Strike: Kogi NMA urges FG to rescue health sector

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From Gold Rahman,Lokoja

The Kogi State chapter of the Nigerian Medical Association (NMA) has appealed to the Federal Government to urgently rescue the health sector from total collapse.

It further called on the federal government to immediately address the demands of the Joint Action Congress (JAC) of Federal Medical Centre (FMC) Lokoja, where workers have been on strike to press home their demands.

The NMA made its stance known through its Chairman, Dr Kabiru Zubair yesterday in Lokoja, the state capital.

Besides, the NMA urged the Federal Government to resolve the lingering dispute between the Kogi Government and Nigeria Centre for Disease Control (NCDC) to ensure proper management of COVID-19 in the state.

The JAC FMC Lokoja, comprising all industrial unions and professional associations, had on July 1, embarked on industrial action, following the invasion of the hospital by suspected hoodlums who carted away some personal and hospital property.

Those currently on strike include Medical and Dental Consultants Association of Nigeria, Association of Resident Doctors, National Association of Nigerian Nurses and Midwives, Joint Health Sector Union.

”NMA is calling on the federal and state governments to take decisive steps in bringing the perpetrators of the hospital invasion to justice.

“Ensure adequate security for staff, and providing NCDC certified testing facility within the hospital, while making adequate Personal Protective Equipment (PPE) available.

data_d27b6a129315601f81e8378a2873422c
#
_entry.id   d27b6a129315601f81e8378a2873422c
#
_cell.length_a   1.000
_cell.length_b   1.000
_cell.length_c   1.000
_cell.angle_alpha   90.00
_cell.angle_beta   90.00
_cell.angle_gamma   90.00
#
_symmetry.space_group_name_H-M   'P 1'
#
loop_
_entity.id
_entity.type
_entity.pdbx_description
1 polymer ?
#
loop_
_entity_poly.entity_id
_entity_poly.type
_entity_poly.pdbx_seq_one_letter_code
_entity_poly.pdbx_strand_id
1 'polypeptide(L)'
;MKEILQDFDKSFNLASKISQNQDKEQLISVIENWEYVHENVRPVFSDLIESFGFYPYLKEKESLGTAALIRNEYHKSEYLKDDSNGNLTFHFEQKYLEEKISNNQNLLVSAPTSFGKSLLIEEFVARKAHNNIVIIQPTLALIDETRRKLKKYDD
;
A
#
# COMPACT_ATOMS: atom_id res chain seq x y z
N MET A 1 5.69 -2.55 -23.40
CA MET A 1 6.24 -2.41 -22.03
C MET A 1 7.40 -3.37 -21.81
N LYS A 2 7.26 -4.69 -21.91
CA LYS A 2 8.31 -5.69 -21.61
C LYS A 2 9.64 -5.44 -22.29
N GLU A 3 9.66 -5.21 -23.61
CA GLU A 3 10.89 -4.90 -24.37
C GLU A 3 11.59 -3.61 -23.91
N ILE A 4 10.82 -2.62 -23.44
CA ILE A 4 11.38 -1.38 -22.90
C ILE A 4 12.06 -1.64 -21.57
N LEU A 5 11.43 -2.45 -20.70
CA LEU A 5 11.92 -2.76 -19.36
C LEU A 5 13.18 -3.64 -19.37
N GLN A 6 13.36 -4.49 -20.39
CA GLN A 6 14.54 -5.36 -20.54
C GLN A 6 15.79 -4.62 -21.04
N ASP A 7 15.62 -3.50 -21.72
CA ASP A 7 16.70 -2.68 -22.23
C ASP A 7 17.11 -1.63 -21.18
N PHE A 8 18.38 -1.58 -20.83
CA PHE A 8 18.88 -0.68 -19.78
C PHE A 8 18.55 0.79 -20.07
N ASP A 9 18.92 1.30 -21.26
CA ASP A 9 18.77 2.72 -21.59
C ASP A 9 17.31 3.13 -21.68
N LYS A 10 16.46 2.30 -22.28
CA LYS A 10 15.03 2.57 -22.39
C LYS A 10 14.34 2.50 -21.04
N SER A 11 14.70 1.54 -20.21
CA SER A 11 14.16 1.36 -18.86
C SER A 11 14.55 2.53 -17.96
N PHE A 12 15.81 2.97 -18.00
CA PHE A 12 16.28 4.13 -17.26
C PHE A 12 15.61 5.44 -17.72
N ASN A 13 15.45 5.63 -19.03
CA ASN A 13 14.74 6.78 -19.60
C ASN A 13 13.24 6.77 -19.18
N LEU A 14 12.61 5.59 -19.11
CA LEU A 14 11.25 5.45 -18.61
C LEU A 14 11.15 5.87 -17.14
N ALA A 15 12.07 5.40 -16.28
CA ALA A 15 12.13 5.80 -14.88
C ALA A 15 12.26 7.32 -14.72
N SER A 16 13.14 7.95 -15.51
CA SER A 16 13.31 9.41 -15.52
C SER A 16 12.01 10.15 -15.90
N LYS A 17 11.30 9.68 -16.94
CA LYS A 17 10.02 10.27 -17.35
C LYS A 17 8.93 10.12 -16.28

”Since this unfortunate incident, the only Federal Tertiary Hospital in Kogi, which caters for most complicated medical conditions, the FMC JAC, have been on industrial action, citing threat to life among others.

”Prior to this incident, the unions had earlier planned a peaceful protest within the hospital premises to be held that day which was later shelved.

”The protest was deemed necessary because of the challenges being faced in managing COVID-19 infection in the state, which bothers mainly on transparency in testing process, lack of testing in most instances, provision of PPEs and lack of proper isolation and treatment of suspected cases in the centre, and delay or outright failed response from the state management team.

”These concerns are even further heightened as workers are made to attend and get exposed to highly suspected cases without any testing done to confirm the patients’ status or that of the workers even if they develop symptoms.

”It is therefore obvious that their concerns are absolutely valid and needs to be addressed,” Dr. Zubair said.

 

 

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